their cattle and every man and boy able to do it took their
regular turn according to the number of the ten. In the ten
I was in there was an increase until the number of wagons
amounted to 24 and 25 persons to herd, and it came each ones
turn once in 5 days taking 5 to each days company.
"The guarding of the camp fell on each man proportionally
once in 7 and sometimes 6 nights, and then half the night,
only. The herding and guarding together with my daily tasks
kept me beat down and wore out all the time. The women were
as well drove beat down as the men.
"Sundays were scarcely a day of rest nor could it be if we travelled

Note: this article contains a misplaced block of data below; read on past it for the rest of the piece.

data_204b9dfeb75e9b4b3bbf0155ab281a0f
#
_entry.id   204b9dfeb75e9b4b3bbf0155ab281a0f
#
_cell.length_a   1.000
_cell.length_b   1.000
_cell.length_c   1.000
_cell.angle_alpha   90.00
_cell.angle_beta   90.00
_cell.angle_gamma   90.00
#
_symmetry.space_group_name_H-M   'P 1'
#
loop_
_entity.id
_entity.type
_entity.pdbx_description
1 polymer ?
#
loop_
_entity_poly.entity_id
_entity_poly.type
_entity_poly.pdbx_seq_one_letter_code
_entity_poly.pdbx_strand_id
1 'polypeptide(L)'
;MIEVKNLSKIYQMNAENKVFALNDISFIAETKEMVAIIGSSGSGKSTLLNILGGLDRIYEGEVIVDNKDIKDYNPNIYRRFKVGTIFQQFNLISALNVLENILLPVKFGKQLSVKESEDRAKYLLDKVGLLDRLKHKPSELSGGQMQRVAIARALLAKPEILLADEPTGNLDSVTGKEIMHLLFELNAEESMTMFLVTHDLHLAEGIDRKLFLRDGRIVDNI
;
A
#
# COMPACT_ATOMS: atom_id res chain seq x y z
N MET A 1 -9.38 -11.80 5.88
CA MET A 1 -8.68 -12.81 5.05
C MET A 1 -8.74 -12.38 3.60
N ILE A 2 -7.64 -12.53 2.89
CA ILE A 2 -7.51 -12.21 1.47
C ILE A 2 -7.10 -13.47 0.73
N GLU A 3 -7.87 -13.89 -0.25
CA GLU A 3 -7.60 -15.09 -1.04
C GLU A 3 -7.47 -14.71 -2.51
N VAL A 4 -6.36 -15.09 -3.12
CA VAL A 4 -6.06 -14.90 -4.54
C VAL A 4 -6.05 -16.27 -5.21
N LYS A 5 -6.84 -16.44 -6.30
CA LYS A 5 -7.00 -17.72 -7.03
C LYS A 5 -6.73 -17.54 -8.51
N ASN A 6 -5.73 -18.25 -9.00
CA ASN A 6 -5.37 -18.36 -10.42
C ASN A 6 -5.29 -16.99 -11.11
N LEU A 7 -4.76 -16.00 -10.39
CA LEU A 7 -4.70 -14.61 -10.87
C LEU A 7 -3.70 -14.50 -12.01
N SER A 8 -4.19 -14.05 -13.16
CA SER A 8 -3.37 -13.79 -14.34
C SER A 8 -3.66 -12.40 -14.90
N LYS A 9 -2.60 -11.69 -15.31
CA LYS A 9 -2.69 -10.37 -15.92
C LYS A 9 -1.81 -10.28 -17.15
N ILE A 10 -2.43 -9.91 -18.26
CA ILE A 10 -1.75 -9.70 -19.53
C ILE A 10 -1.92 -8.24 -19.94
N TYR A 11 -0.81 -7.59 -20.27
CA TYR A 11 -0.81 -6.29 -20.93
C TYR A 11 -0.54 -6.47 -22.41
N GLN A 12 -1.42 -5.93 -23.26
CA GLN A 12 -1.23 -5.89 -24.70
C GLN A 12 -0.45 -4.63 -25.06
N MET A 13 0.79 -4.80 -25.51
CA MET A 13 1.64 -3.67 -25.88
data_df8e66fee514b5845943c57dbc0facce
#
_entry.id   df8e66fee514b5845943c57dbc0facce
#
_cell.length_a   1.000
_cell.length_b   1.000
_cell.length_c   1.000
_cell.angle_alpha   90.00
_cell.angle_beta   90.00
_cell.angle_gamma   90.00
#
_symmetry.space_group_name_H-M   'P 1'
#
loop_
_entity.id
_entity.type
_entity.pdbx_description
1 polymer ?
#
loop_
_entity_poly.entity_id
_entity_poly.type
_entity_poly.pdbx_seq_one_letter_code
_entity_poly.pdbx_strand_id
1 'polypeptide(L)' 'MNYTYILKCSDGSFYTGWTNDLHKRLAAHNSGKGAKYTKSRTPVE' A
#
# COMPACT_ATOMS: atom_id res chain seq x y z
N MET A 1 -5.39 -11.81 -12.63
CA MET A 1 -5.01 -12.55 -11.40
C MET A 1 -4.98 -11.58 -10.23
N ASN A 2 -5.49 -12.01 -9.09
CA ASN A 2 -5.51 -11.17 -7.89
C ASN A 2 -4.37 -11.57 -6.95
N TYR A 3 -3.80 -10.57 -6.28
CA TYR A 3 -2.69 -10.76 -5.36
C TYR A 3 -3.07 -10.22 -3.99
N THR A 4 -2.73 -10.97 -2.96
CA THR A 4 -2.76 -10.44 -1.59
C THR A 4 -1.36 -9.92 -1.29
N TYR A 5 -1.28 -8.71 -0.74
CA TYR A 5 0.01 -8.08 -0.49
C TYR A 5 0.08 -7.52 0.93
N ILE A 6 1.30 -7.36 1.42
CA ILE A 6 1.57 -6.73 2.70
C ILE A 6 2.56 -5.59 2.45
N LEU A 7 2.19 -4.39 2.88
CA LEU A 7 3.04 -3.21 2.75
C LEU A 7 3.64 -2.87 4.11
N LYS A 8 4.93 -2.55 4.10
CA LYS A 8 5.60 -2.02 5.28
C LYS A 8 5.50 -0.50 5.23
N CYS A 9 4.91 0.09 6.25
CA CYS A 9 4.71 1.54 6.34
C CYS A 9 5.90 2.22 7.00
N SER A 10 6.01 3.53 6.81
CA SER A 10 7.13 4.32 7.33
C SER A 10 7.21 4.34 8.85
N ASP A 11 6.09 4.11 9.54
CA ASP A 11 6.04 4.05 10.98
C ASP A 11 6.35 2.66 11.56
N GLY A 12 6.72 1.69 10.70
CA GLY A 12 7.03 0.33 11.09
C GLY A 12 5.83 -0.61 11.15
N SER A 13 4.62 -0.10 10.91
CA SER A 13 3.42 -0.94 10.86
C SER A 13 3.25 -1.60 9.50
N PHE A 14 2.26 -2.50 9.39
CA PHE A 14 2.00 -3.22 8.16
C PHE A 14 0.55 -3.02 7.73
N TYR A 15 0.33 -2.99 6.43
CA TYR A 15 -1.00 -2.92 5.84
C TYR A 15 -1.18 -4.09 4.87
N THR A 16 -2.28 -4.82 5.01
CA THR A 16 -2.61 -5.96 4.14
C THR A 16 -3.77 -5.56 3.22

Monday" (As quoted in Wallace Stegner, The Gathering of Zion:
The Story of the Mormon Trail , 203).
"Our costumes would look fine at one of our
so-called 'Hard Times Balls.' Our hats . . . assumed the
most grotesque shapes. . . . Ladies' skirts and the men's
trousers hung in irregular trimmings. . . . The ladies [were
not] particular about whether their skirts could hide their
poor footwear, if indeed they were well enough off to own a
pair of shoes. . . .
"A very old man, who had completely lost his sense of smell, came
into camp one day, after the rest of us had things somewhat in order,
with a skunk which he counted on cooking for soup. This almost made
the rest of us leave. He had killed it with his cane and knew nothing
about its peculiar means of defense" ("By Handcart to Utah: The